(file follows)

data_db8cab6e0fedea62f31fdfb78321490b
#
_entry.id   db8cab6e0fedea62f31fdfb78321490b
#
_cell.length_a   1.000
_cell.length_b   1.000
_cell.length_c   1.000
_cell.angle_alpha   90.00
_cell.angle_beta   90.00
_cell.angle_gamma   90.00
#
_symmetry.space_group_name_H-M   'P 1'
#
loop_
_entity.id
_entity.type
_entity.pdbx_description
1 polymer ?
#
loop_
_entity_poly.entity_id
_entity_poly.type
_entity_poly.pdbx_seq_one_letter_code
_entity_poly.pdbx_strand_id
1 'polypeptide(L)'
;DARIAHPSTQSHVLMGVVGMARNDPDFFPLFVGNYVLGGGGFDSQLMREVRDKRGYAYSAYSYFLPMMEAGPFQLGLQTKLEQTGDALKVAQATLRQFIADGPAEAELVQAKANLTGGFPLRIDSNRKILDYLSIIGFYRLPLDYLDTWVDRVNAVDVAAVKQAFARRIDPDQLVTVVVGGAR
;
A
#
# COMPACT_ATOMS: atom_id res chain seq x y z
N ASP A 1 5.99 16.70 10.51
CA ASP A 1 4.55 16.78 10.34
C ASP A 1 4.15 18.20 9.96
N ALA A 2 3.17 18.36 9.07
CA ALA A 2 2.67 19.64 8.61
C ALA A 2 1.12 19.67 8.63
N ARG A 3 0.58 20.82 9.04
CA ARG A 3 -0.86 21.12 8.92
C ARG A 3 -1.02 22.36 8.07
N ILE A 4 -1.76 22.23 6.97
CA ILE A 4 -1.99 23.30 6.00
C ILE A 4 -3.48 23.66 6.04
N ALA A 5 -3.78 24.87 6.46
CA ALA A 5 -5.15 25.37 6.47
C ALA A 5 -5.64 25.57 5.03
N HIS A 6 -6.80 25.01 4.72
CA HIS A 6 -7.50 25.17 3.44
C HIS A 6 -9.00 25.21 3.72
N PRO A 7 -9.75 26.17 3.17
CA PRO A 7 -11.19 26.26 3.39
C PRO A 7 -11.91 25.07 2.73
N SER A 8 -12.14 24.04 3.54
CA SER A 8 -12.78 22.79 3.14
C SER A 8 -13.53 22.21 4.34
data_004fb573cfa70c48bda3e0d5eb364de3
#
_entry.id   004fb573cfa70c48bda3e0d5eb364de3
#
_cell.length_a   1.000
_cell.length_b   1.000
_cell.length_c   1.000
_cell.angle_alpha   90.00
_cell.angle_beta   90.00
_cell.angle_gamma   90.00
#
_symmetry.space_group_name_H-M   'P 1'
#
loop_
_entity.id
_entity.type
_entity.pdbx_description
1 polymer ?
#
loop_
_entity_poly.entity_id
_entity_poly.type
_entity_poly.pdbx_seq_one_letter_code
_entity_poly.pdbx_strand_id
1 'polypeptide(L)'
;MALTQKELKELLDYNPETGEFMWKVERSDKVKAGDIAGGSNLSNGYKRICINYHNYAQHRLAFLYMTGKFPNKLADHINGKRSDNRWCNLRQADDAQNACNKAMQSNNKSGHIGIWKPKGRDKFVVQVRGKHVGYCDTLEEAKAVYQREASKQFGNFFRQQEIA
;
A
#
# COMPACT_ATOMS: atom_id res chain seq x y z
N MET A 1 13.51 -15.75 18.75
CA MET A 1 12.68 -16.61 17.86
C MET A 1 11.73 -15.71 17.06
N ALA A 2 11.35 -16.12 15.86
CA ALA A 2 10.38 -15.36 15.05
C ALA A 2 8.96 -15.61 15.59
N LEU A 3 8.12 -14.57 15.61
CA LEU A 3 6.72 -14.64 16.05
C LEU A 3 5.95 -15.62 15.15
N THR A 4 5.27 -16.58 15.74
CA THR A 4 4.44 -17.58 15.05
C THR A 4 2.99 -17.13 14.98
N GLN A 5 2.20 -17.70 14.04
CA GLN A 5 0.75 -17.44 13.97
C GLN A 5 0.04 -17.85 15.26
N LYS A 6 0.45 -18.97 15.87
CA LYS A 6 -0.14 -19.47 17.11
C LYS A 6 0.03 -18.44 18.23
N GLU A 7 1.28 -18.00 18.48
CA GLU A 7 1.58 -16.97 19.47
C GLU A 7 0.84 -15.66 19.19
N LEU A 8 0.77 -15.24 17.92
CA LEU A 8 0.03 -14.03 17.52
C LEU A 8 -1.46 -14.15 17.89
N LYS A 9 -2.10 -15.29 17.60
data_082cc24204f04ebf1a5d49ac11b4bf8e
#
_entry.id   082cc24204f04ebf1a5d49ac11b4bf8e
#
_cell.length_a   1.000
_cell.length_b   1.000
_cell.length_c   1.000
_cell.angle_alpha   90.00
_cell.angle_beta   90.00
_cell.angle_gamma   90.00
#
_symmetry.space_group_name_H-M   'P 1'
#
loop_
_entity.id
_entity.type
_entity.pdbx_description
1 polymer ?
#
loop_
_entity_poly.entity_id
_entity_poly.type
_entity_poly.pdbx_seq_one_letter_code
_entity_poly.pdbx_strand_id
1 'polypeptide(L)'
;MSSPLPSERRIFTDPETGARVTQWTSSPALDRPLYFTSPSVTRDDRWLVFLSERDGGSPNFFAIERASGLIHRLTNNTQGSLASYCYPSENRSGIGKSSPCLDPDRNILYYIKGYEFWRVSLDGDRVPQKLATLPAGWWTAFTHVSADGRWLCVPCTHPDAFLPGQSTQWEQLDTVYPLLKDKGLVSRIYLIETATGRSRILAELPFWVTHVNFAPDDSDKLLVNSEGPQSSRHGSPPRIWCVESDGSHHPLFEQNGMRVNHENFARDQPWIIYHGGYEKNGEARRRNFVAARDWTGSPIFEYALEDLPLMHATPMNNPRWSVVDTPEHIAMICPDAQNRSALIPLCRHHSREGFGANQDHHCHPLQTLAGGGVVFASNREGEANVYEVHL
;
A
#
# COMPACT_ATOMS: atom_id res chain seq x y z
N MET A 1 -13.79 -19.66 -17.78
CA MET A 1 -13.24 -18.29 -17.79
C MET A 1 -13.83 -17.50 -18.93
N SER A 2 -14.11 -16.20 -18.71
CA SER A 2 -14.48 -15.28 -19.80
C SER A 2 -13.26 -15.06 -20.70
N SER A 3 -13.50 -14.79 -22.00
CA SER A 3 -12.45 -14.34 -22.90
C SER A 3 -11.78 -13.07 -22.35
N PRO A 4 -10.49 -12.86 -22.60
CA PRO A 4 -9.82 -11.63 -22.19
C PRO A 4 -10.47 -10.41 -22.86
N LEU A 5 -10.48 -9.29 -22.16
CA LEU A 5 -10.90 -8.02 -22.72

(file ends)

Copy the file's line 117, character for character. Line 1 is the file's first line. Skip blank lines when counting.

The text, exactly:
_cell.angle_alpha   90.00